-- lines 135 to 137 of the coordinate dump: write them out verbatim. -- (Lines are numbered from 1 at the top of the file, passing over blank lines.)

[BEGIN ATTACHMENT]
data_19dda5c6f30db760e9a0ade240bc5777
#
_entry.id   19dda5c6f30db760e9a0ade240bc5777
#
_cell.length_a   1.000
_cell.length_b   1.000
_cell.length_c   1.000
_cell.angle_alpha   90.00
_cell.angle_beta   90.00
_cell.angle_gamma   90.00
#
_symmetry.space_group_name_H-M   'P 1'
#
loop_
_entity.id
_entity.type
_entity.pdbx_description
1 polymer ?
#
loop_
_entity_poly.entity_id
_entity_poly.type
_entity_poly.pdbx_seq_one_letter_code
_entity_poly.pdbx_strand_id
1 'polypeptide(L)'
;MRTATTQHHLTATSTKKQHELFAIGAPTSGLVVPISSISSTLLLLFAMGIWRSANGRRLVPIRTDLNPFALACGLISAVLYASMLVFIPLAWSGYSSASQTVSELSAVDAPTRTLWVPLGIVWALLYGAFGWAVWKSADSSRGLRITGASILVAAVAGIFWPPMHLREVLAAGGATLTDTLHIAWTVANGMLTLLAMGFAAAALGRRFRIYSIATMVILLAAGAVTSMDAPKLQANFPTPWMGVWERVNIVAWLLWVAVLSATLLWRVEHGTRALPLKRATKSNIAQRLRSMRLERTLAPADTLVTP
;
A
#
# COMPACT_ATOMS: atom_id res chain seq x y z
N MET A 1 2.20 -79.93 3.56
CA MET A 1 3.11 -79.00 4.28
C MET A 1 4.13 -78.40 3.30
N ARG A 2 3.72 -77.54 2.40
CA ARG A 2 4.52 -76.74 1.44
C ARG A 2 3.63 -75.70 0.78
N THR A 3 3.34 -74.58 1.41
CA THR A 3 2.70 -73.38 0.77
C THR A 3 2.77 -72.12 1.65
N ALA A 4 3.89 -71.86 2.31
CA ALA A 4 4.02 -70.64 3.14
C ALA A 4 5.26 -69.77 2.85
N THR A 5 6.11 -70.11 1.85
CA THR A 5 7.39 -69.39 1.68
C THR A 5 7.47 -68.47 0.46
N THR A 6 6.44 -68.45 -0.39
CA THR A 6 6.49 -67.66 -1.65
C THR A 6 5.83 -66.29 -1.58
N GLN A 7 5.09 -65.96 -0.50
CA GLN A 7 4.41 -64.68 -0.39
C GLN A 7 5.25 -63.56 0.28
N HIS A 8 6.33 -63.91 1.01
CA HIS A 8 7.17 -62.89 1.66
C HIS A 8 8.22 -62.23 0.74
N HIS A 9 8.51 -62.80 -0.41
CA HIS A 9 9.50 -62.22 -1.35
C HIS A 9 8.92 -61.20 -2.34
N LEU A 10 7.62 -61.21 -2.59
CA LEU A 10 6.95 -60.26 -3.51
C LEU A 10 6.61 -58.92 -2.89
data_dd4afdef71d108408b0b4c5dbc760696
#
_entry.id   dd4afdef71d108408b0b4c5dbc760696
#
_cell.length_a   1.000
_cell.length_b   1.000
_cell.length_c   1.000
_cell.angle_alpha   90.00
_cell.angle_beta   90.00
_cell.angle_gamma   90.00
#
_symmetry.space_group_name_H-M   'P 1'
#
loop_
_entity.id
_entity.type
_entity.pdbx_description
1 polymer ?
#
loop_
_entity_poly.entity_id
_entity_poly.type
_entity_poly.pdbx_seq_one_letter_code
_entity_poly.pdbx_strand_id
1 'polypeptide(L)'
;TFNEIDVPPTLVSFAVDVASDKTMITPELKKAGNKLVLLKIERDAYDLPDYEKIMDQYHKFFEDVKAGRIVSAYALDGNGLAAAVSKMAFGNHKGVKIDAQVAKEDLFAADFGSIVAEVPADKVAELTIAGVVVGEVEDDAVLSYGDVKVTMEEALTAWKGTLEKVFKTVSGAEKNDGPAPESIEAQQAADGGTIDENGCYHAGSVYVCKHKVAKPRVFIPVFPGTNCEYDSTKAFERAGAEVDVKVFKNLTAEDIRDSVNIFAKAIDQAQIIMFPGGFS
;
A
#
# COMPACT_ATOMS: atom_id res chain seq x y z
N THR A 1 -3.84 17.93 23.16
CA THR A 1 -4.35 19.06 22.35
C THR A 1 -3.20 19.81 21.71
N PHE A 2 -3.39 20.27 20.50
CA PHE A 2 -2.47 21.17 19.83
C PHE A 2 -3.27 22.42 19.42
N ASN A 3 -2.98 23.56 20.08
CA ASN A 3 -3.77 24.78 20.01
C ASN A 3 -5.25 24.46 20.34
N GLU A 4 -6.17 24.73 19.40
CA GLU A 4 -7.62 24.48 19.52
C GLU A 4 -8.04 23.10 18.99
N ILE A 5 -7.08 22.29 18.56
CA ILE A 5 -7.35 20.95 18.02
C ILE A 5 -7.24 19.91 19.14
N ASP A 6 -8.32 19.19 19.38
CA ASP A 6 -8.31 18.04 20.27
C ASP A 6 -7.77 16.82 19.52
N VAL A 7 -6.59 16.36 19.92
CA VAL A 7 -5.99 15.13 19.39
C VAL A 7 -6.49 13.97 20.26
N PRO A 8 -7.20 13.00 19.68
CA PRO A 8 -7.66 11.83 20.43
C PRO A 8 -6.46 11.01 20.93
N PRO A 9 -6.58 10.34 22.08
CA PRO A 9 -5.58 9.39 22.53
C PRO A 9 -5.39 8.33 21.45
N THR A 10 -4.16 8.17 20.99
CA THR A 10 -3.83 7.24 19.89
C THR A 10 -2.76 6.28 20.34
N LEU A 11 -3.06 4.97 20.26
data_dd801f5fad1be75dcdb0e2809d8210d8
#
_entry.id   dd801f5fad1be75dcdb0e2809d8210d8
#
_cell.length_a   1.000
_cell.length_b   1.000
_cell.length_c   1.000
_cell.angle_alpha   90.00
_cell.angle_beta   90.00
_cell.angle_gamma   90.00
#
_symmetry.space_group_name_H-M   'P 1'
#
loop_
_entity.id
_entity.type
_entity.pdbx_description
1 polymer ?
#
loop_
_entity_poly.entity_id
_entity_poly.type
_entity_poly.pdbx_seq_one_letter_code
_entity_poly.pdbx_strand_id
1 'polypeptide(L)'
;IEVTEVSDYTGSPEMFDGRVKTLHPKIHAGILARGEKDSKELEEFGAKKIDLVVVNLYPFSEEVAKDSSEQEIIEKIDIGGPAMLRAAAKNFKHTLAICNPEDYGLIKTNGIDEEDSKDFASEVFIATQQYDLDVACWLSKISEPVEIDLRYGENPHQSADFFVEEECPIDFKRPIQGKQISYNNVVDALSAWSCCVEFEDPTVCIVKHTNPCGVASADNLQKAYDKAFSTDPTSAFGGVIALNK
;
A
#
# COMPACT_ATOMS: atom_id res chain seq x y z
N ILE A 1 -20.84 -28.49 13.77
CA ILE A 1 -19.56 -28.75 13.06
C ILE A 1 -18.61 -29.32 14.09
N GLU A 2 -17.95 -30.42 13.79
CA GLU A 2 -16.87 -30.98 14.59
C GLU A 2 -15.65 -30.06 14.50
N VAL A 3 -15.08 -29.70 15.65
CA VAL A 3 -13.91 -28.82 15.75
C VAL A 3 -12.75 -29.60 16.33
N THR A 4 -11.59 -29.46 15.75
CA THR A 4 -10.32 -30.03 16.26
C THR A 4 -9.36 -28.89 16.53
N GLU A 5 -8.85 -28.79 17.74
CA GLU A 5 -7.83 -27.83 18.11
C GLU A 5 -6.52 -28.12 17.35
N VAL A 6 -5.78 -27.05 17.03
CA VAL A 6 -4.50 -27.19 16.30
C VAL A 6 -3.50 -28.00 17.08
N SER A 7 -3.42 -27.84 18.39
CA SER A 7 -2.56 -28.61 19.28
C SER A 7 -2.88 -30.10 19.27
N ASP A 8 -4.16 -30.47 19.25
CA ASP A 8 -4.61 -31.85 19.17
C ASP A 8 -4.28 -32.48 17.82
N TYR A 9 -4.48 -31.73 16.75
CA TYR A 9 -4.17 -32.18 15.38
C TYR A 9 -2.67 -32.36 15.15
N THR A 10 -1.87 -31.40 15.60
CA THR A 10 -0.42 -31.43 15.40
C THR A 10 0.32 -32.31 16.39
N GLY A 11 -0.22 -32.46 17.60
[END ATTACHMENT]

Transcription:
loop_
_entity.id
_entity.type